INDIANAPOLIS – State health officials are looking for ways to reduce the risk of foodborne illnesses at events sponsored by churches, youth organizations and other non-profits without inadvertently regulating them out of existence.
Legislation passed by the General Assembly earlier this year is requiring the Indiana State Department of Health to review the state’s confusing and conflicting food-safety laws that cover some non-profit organizations but not others.
At a hearing on the issue Monday, a state health official said there needs to be increased awareness among both regulated and unregulated entities of basic food-safety rules to reduce food-contamination outbreaks that lead to illness, hospitalizations and deaths.
“We think it’s important that there ought to be somebody in charge, that could promote food safety in the organization, to provide some kind of oversight,” said Anthony Gilliam, a state health department official.
Both state and federal officials have been working over the past decade to reduce the easily transmitted food-borne illnesses linked to unsafe food practices. According to the Centers for Disease Control, in 2011, there were more than 5 million people hospitalized, and 149 deaths, due to the norovirus. Another 19,336 were hospitalized due to salmonella poisoning, which claimed 378 lives.
Indiana currently has a law that requires all restaurants and other “food establishments” to have a certified food handler on staff to oversee food safety matters and to act as an educator for employees about safe food handling practices.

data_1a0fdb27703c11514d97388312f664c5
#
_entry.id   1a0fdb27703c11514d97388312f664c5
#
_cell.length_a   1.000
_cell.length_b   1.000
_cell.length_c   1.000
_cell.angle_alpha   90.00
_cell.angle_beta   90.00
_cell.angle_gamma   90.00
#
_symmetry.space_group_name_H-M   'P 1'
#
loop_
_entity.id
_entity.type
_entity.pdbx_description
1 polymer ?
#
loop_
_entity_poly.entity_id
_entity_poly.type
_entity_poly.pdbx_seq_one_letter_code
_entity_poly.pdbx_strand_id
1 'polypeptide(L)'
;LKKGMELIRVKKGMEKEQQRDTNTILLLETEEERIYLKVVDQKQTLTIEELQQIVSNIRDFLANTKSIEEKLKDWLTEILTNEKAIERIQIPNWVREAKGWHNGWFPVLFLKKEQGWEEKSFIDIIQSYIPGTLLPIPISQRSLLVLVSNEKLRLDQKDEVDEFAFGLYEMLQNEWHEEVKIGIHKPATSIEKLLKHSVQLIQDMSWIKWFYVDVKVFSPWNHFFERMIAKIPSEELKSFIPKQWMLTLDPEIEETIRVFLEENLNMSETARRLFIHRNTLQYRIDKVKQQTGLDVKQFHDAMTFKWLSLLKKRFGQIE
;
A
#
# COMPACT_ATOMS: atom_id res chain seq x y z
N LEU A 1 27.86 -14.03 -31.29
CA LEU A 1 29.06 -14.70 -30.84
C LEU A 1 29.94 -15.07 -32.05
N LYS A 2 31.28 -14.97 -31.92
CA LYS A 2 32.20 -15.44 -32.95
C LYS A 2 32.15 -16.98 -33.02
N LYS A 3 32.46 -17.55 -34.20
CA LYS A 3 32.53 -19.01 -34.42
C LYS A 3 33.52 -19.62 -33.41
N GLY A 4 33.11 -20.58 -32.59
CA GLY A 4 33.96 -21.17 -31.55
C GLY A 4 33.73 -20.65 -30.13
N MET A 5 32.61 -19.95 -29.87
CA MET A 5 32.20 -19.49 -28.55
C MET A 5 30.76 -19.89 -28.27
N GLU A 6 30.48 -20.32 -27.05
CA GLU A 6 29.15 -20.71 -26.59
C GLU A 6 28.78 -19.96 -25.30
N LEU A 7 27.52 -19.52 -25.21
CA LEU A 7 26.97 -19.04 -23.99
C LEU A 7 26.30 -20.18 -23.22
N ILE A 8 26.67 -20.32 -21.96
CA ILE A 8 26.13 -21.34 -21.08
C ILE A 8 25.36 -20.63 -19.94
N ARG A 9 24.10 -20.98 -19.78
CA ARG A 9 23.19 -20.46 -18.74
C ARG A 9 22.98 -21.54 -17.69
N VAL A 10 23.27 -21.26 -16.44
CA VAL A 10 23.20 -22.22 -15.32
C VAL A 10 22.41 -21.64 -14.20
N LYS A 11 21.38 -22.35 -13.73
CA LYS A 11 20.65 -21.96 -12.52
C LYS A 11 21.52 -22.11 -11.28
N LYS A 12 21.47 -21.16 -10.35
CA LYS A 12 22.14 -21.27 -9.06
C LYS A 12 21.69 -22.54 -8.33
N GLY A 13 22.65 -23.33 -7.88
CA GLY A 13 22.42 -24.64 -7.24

But there’s some confusion about what constitutes a “food establishment” when it’s run by a non-profit organization. For example, a church has a limited number of days every year during which it can serve food to the public before it becomes a “food establishment.”
One of the concerns that emerged during Monday’s hearing in front of the Senate Health Finance Commission was the unintentional risk being posed by volunteers who work food-related events held by churches and other non-profits that are exempt from the state’s food-safety regulations.
Those volunteers aren’t required to receive any food-handling training, nor is the church or non-profit required to provide it.
State Sen. Patricia Miller, an Indianapolis Republican who chairs the commission, is also a nurse. She said she’s been at church and non-profit events where volunteers are told to wear gloves when serving food, but aren’t warned about cross-contamination.
“People think if they’ve got on gloves, that’s all they need. But I’ve seen them wipe their face, go handle money and then pick up a sandwich, without changing their gloves,” Miller said. “They’re trying to do what’s right, but they’re just getting half the story. And we just need to try to help them.”
What form that help might take is still subject to debate. Gilliam said the state health department would like to see organizations that are currently exempt from the state’s food-handling laws follow more closely the practices of those organizations that are covered by law. He stopped short of calling for more regulation, though.
The legislature attempted to improve food-handling practices back in 2001 when it redefined what a “food establishment” was. But in doing, it inadvertently banned such events as church potlucks and meals served after church funerals. The legislature had to go back later and fix the law’s language.
Miller cited that experience. “I don’t know that we’ll get into more regulation, we may get in to more education,” she said. “I think that’s probably something we can do that would be more palatable than regulation, but that’s yet to be decided.”
The state health department has until the end of October to make its recommendations to the commission on any potential changes to the state’s food safety laws.
Maureen Hayden covers the Statehouse for the CNHI newspapers in Indiana. She can be reached at email@example.com.